Windows to Your Health: The Importance of Routine Eye Exams

Understand the difference between a visual screening and a comprehensive eye exam and how your eye health can reflect your overall well-being.

When it comes to scheduling preventive health appointments, eye exams are often overlooked. At best, people usually assume a basic visual screening will suffice; however, seeing a licensed optometrist or ophthalmologist for comprehensive exams is important for everyone’s overall health. The following describes the main differences between a screening and an exam and how your overall well-being can benefit from “keeping an eye on” the health of your eyes.

Vision Screenings vs. Eye Exams

  • Vision screenings are quick, inexpensive tests performed by volunteers or nurses to check for abnormal visual acuity and major vision problems. During a screening, individuals are asked to identify tiers of letters from 20 feet away. Often, the screening will test both eyes together and each eye individually. When someone tests lower than a 20/40 level, they are referred to an eye care professional for corrective lenses, contacts, or medical treatment.
  • Comprehensive eye exams are performed by optometrists or ophthalmologists and include a vision screening in addition to a series of tests to evaluate the health of your eyes. During an exam, each eye is examined for signs of serious eye issues such as glaucoma, cataracts, macular degeneration, and detached retinas, among other conditions. Receiving regular eye exams regardless of vision acuity can help detect serious eye problems at the earliest stage ─ when they are most treatable. 

The American Academy of Ophthalmology (AAO) suggests the following frequencies for adult eye exams based on age:

  • 20s and 30s: every 5-10 years
  • 40 to 54: every 2-4 years
  • 55 to 64: every 1-3 years
  • 65+: every 1-2 years

Individuals with the following conditions are exceptions to the prior recommendations:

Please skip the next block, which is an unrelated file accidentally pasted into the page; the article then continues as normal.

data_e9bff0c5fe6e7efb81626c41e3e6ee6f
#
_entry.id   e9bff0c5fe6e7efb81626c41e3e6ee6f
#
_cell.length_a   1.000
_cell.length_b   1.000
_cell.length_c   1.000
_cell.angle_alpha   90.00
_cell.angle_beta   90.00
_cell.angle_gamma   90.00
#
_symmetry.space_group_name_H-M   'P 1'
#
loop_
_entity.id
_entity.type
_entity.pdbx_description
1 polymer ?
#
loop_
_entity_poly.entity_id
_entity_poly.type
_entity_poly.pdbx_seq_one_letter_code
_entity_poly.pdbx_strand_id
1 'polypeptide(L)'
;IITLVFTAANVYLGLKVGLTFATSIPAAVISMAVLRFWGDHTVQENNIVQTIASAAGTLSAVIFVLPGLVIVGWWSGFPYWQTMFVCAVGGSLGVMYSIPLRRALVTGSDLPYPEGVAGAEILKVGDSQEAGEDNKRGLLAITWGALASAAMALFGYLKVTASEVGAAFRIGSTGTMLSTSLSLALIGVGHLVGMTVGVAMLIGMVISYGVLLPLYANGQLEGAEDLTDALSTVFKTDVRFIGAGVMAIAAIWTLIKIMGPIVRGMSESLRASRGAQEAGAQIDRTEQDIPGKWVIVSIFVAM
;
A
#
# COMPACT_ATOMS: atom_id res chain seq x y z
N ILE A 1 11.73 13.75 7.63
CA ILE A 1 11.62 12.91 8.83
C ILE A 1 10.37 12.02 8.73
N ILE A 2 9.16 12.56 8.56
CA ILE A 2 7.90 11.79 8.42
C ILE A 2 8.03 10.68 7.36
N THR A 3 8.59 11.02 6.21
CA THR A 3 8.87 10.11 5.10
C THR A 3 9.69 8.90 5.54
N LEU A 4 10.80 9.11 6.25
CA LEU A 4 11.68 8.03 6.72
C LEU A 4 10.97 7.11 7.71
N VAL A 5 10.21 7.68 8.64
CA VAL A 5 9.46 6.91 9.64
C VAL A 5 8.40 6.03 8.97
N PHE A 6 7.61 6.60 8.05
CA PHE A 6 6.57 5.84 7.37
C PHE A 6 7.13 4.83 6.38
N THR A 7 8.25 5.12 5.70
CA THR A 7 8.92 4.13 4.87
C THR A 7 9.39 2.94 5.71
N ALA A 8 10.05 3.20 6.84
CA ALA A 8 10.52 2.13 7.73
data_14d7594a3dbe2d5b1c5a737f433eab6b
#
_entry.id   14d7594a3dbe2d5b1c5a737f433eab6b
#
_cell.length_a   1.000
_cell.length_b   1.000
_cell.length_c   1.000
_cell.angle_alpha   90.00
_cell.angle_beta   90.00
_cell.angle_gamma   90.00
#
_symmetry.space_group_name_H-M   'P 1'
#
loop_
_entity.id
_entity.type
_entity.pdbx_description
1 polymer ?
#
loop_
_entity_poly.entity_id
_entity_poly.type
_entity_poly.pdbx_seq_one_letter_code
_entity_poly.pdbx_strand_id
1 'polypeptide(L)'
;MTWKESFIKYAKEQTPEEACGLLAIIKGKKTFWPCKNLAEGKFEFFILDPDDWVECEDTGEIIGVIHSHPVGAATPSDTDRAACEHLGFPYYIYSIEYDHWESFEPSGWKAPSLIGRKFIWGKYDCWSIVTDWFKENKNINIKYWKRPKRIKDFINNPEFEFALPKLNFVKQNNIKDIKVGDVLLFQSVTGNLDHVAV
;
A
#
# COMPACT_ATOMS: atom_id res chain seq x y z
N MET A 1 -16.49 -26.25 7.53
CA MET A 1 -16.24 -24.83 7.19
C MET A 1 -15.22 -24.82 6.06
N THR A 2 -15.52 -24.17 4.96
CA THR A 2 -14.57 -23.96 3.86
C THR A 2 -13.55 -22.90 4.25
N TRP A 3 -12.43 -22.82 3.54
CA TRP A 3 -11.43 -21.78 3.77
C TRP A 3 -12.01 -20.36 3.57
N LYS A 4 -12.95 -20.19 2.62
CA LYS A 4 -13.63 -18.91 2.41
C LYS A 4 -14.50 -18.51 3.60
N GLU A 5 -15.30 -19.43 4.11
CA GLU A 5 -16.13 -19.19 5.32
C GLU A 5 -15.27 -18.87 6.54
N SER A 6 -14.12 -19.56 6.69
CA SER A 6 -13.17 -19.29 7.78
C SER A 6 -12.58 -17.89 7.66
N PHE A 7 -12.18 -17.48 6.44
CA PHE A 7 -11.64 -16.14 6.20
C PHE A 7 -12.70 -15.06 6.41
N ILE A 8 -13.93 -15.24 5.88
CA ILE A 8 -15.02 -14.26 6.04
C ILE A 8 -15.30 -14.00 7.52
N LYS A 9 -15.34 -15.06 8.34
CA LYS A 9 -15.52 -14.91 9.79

• Exhibit serious vision trouble or eye discomfort
  • Wear corrective lenses
  • Have a family history of eye disease
  • Have a chronic disease that increases the risk of eye disease

For children, the AAO recommends:

  • Initial screening between 6 and 12 months of age
  • Routine eye health and vision screenings throughout childhood to help detect any abnormalities as their eyes develop
  • Visual screening and ocular alignment evaluations every 1-2 years for school-aged children

Eye Exams Can Help Identify Other Health Problems 

A licensed doctor will use your eye evaluation to indicate your overall health. Close evaluation of the blood vessels in the eye can help detect major health problems, including:

  • Diabetes. Diabetic retinopathy is identified by blood vessels in the retina of the eyes leaking blood or yellow fluid.
  • Hypertension. Tears or bends in blood vessels in the eye may identify high blood pressure.
  • High cholesterol. A yellow tint or ring around the cornea may signify high cholesterol.
  • Thyroid disease. Graves Disease, or bulging or protruding eyeballs, is a sign of thyroid problems.
  • Autoimmune disorders. Eye inflammation can be a sign of an autoimmune disorder such as lupus.
  • Cancer. Unusual eye structure can be a sign of ocular melanoma (eye cancer), and close observation of the eyelids can detect basal cell carcinoma (skin cancer).
  • Tumors. Irregular shaped pupils or droopy eyelids could signify a neck tumor or an aneurism.

 Regardless of how keen your eyesight is, scheduling regular eye exams according to the AAO’s recommendations is a great way to stay on top of your overall health. 


7 Health Problems Eye Exams Can Help Detect. (n.d.). Your Sight Matters. Retrieved from

Frequency of Ocular Examinations – 2015. (2015, March). American Academy of Ophthalmology. Retrieved from 

Heiting, G. Visual Screenings vs. Eye Exams: Why Are Eye Exams Important? (2017, August). All About Vision. Retrieved from